Further details on how the Growth Z Score was assigned as well as the MMR inclusion criteria can be found in the functional documentation for the Minnesota Growth calculation. https://education.state.mn.us/MDEAnalytics/Data.jsp Select Assessment and Growth Files, in the first dropdown select Growth, then list files, then select one of the help files.
The Growth Domain process then averages each school’s Growth Z Score regardless of subject. Only those students who are included in the school’s AYP Proficiency calculation are included in the averages and only those records designated as ‘Include in the MMR’ are used. For example, the following table illustrates eight students with their corresponding growth information and whether it should be used (Include in MMR = ‘Y’):
ID |
Grade |
Test |
Subject |
Score |
Prior Grade |
Prior Test |
Prior Score |
Growth Z Score |
Include in MMR |
298856 |
03 |
MCA-II |
R |
370.0 |
N | ||||
298856 |
03 |
MCA-III |
M |
362.0 |
N | ||||
298910 |
05 |
MCA-II |
R |
541.0 |
04 |
MCA-II |
444 |
-0.7075 |
Y |
298910 |
05 |
MCA-III |
M |
544.0 |
04 |
MTELL |
447 |
0.4175 |
Y |
298916 |
04 |
MCA-III |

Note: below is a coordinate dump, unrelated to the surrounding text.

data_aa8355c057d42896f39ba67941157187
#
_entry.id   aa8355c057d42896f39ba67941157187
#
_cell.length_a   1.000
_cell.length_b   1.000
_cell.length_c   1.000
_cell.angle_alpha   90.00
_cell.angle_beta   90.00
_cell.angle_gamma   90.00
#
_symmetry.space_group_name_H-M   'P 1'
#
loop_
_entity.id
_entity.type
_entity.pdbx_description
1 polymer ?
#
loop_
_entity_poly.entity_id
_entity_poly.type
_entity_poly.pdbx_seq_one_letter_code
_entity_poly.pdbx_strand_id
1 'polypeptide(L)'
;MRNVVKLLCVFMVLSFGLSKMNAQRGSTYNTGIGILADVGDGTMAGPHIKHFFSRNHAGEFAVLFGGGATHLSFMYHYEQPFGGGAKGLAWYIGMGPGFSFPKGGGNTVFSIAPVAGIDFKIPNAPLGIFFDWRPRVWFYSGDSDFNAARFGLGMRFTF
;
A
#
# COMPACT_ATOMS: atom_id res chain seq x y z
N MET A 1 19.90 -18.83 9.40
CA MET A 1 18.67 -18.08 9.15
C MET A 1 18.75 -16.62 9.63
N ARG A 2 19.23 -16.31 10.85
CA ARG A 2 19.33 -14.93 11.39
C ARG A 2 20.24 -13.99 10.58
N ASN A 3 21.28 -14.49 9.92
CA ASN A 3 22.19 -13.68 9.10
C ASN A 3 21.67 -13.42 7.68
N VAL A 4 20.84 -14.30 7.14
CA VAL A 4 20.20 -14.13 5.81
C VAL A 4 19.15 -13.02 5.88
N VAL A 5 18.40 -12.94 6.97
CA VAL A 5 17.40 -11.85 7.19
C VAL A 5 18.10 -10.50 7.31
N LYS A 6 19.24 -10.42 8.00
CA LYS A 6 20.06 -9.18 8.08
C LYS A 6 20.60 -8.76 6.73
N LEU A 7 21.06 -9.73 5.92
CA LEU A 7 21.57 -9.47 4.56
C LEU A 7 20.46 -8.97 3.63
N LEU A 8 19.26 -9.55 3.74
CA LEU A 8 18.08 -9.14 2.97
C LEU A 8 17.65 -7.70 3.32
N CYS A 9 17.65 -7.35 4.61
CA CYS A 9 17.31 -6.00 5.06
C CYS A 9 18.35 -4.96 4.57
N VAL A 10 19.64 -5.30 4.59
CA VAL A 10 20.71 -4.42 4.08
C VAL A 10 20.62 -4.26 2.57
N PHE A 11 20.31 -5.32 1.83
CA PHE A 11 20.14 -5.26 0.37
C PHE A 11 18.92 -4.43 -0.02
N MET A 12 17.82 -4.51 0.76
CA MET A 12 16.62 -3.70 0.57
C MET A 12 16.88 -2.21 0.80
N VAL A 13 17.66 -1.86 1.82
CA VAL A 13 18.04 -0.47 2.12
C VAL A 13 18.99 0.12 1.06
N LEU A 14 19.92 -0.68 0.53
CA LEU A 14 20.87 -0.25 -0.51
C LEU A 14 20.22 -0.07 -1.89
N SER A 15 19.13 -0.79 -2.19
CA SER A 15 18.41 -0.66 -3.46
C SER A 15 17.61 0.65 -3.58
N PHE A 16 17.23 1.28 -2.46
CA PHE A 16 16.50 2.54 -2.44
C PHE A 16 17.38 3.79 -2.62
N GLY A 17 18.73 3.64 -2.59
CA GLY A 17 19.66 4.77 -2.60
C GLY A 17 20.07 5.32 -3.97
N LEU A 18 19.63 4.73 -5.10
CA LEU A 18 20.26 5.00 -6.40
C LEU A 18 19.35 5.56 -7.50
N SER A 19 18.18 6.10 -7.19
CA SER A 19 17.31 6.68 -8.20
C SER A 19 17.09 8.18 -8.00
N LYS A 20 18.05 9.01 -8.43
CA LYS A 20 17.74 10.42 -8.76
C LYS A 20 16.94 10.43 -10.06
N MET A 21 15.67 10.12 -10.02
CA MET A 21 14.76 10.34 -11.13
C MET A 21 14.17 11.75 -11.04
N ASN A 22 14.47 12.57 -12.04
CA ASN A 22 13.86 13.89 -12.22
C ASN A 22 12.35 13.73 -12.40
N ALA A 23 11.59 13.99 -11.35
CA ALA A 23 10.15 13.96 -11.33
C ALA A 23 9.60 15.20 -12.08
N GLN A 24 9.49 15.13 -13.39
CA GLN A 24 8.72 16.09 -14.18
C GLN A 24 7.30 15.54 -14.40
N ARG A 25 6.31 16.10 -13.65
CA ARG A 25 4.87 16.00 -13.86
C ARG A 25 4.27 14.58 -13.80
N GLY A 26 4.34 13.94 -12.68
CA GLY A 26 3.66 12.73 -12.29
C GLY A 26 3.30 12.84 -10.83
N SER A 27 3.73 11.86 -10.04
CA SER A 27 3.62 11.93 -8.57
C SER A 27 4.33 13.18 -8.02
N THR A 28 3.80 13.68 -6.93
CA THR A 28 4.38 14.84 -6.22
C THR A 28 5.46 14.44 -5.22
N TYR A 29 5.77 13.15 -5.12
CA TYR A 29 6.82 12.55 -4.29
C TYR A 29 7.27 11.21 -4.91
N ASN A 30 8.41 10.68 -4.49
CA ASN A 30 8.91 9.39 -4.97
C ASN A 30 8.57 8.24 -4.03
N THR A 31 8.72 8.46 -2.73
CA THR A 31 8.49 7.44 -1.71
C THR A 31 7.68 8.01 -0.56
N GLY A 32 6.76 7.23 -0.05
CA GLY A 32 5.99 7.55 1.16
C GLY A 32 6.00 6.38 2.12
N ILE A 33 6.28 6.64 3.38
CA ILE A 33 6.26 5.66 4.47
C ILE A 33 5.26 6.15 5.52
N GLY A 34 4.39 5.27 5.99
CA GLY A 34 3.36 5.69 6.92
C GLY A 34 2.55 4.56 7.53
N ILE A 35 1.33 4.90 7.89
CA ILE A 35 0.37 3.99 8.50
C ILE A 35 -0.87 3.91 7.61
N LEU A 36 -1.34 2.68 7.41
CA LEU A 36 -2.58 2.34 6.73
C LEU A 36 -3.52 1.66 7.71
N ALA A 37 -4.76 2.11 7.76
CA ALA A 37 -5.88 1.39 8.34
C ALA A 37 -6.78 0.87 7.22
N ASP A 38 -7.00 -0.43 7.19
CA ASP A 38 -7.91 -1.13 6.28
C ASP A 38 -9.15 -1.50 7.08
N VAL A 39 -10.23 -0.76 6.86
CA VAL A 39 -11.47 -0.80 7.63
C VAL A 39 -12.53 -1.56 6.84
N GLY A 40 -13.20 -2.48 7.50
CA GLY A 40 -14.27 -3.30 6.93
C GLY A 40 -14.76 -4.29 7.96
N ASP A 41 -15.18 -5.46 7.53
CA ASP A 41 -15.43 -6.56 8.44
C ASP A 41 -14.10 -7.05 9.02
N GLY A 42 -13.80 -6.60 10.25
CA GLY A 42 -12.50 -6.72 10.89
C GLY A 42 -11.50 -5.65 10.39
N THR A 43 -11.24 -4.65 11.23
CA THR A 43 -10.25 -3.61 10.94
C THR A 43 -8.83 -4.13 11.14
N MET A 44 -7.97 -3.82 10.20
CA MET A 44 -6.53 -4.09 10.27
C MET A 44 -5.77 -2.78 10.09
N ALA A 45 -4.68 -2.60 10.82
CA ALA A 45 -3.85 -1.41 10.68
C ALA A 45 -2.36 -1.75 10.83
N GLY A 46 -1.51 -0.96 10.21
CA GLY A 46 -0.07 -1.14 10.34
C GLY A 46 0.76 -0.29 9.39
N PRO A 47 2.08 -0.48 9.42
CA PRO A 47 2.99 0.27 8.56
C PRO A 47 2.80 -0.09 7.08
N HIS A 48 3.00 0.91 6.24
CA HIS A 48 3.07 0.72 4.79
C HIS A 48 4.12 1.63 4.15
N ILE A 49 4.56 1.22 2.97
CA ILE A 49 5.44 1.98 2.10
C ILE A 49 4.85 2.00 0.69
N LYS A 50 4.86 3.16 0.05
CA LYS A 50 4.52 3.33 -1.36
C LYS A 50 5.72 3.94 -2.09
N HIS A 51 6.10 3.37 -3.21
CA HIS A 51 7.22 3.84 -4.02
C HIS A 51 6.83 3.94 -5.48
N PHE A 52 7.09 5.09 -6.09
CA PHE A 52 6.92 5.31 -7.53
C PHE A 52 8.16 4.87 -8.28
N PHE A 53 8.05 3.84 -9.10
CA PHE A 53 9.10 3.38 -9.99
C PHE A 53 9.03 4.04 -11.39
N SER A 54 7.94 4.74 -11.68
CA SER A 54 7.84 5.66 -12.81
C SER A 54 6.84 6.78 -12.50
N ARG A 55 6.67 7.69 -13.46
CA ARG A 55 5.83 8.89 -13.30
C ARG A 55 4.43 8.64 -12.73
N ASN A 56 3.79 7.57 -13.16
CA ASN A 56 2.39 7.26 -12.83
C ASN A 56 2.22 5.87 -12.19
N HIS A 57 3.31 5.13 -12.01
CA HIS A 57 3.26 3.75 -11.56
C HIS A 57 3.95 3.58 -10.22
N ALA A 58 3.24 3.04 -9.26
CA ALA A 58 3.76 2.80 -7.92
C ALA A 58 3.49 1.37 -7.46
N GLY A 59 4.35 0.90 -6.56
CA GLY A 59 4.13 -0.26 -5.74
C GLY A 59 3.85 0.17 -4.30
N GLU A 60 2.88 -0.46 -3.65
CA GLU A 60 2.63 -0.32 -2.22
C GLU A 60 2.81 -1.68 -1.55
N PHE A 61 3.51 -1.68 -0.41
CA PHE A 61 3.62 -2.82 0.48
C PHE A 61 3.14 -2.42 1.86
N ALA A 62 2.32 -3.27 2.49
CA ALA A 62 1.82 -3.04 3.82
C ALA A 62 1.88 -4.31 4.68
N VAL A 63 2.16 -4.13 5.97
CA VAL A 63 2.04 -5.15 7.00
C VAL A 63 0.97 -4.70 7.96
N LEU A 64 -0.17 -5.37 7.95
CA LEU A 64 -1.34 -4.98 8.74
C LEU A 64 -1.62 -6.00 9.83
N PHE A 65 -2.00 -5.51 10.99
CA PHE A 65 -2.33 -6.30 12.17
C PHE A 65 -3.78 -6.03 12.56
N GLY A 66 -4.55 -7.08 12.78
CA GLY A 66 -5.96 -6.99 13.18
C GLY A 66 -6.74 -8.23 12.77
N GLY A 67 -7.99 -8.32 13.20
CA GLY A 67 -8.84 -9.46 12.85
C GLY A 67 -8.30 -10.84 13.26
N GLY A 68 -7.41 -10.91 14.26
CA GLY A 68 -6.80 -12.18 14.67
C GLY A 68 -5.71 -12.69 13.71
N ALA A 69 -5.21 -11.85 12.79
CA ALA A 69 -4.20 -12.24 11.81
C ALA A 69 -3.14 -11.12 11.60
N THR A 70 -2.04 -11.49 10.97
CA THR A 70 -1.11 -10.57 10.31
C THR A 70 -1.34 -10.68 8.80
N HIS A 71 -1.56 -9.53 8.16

M |
459.0 |
04 |
MCA-II |
444 |
N | |
298916 |
04 |
MCA-II |
R |
465.0 |
04 |
MCA-II |
436 |
N | |
298919 |
05 |
MCA-III |
M |
554.0 |
04 |
MCA-II |
451 |
1.3132 |
Y |
298919 |
05 |
MCA-II |
R |
541.0 |
04 |
MCA-II |
436 |
0.1316 |
Y |
299218 |
04 |
MCA-III |
M |
465.0 |
03 |
MCA-II |
360 |
0.7625 |
Y |
299218 |
04 |
MCA-II |
R |
478.0 |
03 |
MCA-II |
367 |
2.1118 |
Y |
299244 |
06 |
MCA-II |
R |
667.0 |
05 |
MTAS |
200 |
N | |
299244 |
06 |
MCA-III |
M |
667.0 |
05 |
MTAS |
201 |
N | |
299245 |
04 |
MCA-III |
M |
487.0 |
03 |
MCA-II |
370 |
1.6832 |
Y |
299245 |
04 |
MCA-II |
R |
467.0 |
03 |
MCA-II |
390 |
-0.4686 |
Y |
299293 |
05 |
MTAS |
R |
190.0 |
04 |
MTAS |
200 |
-0.8154 |
Y |
299293 |
05 |
MTAS-III |
M |
200.0 |
04 |
MTAS |
201 |
0.2561 |
Y |
The resulting Growth Z Score averages are used to rank each school and assign the percentile and Growth Domain Points. For example, the following table illustrates 5 schools with their Average Growth Z Score:
School |
Include in MMR Growth Count |